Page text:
Exploring the Relationship Between Self-Compassion and Compassion for Others:
The Role of Psychological Distress and Wellbeing
Authors: Javier García-Campayo, Alberto Barceló-Soler, David Martínez-Rubio, Jaime Navarrete, Adrián Pérez-Aranda, Albert Feliu-Soler, Juan V. Luciano, Ruth Baer, Willem Kuyken, and Jesus Montero-Marin
While empathy can be a precursor to compassion, compassion requires the additional step of being motivated to help. Compassion is an important human capacity to respond to suffering and has been demonstrated to be associated with decreased anxious and depressive symptomatology, improved coping with pain, and positive outcomes of quality of life and wellbeing*.
The authors of this scientific article addressed construct validity and explored the relationship between self-compassion and compassion for others.
Participants of this research (n=811) completed different validated Compassion Scales. Participants with good mental health showed higher associations between self-compassion and compassion for others than those with poorer mental health. Self-compassion and compassion for others appear to be dimensional constructs that can converge or diverge. When they converge, it is associated with better mental health.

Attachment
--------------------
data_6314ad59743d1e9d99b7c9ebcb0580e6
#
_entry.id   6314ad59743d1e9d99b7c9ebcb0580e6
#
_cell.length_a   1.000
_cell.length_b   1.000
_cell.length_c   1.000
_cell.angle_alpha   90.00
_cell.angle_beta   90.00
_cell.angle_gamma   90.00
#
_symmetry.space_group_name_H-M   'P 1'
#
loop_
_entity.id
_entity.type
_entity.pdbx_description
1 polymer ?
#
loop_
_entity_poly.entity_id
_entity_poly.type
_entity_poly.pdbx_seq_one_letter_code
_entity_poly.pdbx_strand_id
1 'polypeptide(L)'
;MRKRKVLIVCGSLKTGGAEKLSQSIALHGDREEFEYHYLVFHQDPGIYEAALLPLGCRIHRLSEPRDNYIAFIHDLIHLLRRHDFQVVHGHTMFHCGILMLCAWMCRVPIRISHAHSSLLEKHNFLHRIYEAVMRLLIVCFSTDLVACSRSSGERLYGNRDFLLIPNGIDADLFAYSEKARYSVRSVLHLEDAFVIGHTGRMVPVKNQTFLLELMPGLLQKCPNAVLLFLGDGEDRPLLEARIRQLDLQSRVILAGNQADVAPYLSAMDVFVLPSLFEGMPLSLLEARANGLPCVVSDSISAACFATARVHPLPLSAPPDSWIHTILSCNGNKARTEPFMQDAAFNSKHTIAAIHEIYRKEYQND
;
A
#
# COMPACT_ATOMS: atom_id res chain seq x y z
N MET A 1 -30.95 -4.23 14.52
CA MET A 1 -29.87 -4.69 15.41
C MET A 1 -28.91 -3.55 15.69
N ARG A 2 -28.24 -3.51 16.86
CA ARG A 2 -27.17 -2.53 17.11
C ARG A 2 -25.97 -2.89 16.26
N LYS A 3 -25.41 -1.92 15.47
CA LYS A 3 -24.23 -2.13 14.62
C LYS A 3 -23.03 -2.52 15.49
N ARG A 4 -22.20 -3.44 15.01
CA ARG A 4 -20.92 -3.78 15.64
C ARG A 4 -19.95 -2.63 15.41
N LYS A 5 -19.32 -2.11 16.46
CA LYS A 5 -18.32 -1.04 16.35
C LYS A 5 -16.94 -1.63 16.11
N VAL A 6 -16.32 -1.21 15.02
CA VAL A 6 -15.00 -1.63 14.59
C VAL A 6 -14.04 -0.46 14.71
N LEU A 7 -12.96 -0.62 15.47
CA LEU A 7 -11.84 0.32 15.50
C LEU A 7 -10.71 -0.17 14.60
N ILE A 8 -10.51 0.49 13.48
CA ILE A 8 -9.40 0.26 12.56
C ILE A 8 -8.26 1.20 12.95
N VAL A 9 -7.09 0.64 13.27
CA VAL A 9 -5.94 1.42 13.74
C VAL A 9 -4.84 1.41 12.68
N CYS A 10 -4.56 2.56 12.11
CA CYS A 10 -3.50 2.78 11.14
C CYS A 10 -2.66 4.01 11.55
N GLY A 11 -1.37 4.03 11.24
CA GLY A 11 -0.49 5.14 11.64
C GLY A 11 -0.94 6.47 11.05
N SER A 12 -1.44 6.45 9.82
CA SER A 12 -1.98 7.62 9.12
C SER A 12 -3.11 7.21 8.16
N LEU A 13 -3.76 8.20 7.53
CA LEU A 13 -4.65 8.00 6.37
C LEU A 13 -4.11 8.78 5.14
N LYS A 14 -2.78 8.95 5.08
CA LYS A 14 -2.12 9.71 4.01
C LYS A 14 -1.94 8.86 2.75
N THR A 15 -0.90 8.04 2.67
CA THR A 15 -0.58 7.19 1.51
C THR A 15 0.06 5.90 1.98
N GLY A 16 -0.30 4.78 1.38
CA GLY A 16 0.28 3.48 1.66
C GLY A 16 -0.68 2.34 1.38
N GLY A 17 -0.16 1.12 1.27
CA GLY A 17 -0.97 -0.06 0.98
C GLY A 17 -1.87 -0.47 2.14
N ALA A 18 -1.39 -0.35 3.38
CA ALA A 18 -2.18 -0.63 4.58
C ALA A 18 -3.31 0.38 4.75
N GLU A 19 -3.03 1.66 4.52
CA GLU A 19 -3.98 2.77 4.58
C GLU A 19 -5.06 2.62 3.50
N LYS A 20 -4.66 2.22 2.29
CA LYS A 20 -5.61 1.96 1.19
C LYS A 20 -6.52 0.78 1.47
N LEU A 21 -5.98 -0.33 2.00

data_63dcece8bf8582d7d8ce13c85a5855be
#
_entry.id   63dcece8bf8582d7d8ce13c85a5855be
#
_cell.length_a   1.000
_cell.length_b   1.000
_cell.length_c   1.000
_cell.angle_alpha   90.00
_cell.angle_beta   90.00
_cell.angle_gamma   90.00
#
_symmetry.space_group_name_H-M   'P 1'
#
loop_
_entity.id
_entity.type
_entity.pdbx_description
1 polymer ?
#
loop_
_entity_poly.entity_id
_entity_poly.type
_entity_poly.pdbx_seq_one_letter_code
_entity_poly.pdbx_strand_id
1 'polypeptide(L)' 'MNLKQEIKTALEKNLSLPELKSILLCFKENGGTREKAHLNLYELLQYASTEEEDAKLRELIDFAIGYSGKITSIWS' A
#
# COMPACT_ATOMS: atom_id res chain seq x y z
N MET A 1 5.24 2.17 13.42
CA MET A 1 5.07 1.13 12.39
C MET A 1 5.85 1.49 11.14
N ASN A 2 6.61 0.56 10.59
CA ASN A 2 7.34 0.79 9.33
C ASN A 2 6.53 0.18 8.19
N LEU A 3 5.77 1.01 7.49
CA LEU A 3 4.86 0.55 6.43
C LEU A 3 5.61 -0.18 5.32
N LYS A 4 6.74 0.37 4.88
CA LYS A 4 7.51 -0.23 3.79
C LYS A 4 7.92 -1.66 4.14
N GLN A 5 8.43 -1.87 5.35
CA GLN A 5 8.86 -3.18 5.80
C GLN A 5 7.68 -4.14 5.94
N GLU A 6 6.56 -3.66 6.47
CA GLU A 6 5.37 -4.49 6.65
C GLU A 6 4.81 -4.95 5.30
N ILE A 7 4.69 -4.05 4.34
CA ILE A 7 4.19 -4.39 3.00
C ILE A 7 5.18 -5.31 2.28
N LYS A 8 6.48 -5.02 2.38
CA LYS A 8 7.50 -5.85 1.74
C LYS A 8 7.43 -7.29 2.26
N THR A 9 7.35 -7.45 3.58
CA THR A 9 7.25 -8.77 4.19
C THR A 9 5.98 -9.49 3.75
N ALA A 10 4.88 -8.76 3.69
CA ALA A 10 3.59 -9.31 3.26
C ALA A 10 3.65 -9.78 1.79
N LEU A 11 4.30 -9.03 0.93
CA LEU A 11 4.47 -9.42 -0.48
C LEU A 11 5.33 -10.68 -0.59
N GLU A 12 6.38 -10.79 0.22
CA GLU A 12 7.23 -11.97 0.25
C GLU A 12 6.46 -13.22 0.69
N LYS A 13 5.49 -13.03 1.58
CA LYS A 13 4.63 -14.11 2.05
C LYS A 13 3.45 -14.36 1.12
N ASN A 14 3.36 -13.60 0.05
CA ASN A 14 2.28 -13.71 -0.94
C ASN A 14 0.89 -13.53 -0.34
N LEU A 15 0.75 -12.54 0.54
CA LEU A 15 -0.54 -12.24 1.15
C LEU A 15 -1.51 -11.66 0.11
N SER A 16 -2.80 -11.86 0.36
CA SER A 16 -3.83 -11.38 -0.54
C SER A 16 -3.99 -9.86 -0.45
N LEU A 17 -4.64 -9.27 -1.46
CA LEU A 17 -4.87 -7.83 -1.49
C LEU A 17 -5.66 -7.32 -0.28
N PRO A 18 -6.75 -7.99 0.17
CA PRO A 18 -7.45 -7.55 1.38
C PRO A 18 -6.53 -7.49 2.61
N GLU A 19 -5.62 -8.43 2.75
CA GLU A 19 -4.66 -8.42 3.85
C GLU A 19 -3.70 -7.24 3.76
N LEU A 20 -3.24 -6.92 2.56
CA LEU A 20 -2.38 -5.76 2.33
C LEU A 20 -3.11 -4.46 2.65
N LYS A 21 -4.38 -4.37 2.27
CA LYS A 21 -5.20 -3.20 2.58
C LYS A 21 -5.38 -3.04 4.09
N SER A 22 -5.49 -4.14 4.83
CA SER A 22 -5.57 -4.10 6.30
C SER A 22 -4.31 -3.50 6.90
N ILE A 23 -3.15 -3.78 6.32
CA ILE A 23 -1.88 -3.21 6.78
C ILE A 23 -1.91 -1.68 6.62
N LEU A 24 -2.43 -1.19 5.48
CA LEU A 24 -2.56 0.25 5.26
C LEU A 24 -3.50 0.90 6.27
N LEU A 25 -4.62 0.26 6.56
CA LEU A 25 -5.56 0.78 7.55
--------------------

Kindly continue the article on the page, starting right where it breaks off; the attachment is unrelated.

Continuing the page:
New research confirming the intermediate association between self-compassion and compassion for others in the healthy population and the absence of relationships in specific subgroups suffering from psychopathology seems warranted. Future research should investigate whether the potential decoupling process between self-compassion and compassion for others in psychiatric patients can be reverted, if this is possible using different types of interventions (e.g., psychotherapies, and drugs), and the extent to which this could be a potential cause or an epiphenomenon of clinical improvements.
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